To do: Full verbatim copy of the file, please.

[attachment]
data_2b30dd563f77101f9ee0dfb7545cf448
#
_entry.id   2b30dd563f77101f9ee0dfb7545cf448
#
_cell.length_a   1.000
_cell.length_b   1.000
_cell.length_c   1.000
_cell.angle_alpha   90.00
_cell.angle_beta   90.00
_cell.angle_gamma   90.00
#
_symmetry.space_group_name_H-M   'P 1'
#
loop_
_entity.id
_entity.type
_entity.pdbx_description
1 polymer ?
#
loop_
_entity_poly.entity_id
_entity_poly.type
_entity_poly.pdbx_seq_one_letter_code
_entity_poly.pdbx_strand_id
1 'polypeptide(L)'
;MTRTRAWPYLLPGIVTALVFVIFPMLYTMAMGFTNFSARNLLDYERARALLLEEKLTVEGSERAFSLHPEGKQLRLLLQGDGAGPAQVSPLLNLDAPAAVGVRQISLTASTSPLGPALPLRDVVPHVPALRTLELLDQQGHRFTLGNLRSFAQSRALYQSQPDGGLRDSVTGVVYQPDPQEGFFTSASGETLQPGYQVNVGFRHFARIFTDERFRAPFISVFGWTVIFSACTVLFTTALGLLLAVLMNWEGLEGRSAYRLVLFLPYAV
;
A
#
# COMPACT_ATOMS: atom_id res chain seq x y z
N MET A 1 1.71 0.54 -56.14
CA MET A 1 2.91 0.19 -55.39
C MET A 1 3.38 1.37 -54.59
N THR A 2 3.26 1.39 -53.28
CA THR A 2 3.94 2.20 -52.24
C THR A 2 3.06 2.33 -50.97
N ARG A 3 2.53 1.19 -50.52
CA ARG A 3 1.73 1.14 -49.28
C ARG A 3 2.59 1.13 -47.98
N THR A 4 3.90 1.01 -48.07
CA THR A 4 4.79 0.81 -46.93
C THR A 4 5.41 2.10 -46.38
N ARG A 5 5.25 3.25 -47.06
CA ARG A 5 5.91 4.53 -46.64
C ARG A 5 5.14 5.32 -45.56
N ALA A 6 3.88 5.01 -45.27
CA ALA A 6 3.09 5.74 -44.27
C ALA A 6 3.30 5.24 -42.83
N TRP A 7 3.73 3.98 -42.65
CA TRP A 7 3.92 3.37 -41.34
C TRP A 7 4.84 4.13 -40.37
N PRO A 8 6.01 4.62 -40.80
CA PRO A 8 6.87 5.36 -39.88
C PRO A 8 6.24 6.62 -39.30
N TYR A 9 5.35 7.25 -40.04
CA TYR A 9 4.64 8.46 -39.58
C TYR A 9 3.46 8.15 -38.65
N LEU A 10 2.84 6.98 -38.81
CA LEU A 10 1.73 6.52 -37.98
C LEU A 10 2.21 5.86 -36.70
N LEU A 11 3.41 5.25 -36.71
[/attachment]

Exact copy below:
data_2b30dd563f77101f9ee0dfb7545cf448
#
_entry.id   2b30dd563f77101f9ee0dfb7545cf448
#
_cell.length_a   1.000
_cell.length_b   1.000
_cell.length_c   1.000
_cell.angle_alpha   90.00
_cell.angle_beta   90.00
_cell.angle_gamma   90.00
#
_symmetry.space_group_name_H-M   'P 1'
#
loop_
_entity.id
_entity.type
_entity.pdbx_description
1 polymer ?
#
loop_
_entity_poly.entity_id
_entity_poly.type
_entity_poly.pdbx_seq_one_letter_code
_entity_poly.pdbx_strand_id
1 'polypeptide(L)'
;MTRTRAWPYLLPGIVTALVFVIFPMLYTMAMGFTNFSARNLLDYERARALLLEEKLTVEGSERAFSLHPEGKQLRLLLQGDGAGPAQVSPLLNLDAPAAVGVRQISLTASTSPLGPALPLRDVVPHVPALRTLELLDQQGHRFTLGNLRSFAQSRALYQSQPDGGLRDSVTGVVYQPDPQEGFFTSASGETLQPGYQVNVGFRHFARIFTDERFRAPFISVFGWTVIFSACTVLFTTALGLLLAVLMNWEGLEGRSAYRLVLFLPYAV
;
A
#
# COMPACT_ATOMS: atom_id res chain seq x y z
N MET A 1 1.71 0.54 -56.14
CA MET A 1 2.91 0.19 -55.39
C MET A 1 3.38 1.37 -54.59
N THR A 2 3.26 1.39 -53.28
CA THR A 2 3.94 2.20 -52.24
C THR A 2 3.06 2.33 -50.97
N ARG A 3 2.53 1.19 -50.52
CA ARG A 3 1.73 1.14 -49.28
C ARG A 3 2.59 1.13 -47.98
N THR A 4 3.90 1.01 -48.07
CA THR A 4 4.79 0.81 -46.93
C THR A 4 5.41 2.10 -46.38
N ARG A 5 5.25 3.25 -47.06
CA ARG A 5 5.91 4.53 -46.64
C ARG A 5 5.14 5.32 -45.56
N ALA A 6 3.88 5.01 -45.27
CA ALA A 6 3.09 5.74 -44.27
C ALA A 6 3.30 5.24 -42.83
N TRP A 7 3.73 3.98 -42.65
CA TRP A 7 3.92 3.37 -41.34
C TRP A 7 4.84 4.13 -40.37
N PRO A 8 6.01 4.62 -40.80
CA PRO A 8 6.87 5.36 -39.88
C PRO A 8 6.24 6.62 -39.30
N TYR A 9 5.35 7.25 -40.04
CA TYR A 9 4.64 8.46 -39.58
C TYR A 9 3.46 8.15 -38.65
N LEU A 10 2.84 6.98 -38.81
CA LEU A 10 1.73 6.52 -37.98
C LEU A 10 2.21 5.86 -36.70
N LEU A 11 3.41 5.25 -36.71